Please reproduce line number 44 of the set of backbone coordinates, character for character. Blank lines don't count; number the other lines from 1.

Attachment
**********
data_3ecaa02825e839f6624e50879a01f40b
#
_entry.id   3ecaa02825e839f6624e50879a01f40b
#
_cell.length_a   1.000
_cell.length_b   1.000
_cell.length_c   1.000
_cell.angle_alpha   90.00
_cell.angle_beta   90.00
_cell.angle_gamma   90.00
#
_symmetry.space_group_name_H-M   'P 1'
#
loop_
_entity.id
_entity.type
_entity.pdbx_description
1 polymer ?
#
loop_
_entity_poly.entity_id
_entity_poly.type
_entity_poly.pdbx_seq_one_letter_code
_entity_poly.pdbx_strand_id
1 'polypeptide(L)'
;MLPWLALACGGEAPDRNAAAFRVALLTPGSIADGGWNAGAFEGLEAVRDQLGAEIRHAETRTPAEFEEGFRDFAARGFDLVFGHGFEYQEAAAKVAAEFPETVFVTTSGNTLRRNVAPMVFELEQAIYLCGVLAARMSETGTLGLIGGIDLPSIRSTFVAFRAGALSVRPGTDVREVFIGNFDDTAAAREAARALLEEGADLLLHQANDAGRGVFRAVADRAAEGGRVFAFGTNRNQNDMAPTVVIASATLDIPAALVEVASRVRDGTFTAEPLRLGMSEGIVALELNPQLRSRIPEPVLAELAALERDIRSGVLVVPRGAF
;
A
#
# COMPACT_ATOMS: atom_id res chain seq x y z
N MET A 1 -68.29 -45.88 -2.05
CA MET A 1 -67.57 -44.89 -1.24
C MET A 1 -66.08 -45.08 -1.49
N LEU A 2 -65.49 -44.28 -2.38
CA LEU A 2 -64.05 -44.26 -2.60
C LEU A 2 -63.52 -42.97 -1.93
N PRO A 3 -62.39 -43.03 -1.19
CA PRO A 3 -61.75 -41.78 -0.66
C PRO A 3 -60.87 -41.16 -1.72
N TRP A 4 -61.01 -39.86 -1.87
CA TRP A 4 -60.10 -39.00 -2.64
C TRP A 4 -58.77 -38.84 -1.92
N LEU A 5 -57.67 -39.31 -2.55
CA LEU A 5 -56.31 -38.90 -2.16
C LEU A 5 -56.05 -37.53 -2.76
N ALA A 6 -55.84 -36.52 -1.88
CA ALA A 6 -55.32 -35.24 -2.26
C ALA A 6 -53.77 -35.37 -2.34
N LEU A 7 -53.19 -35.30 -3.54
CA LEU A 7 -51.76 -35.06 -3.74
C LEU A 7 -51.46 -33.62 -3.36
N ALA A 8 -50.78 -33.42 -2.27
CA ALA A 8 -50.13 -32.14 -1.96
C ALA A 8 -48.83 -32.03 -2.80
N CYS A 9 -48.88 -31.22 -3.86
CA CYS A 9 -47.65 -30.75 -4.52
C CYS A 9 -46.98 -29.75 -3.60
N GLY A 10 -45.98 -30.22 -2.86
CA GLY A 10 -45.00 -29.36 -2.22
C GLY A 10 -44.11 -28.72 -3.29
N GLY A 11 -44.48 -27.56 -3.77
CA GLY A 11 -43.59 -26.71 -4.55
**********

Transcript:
CA LEU A 5 -56.31 -38.90 -2.16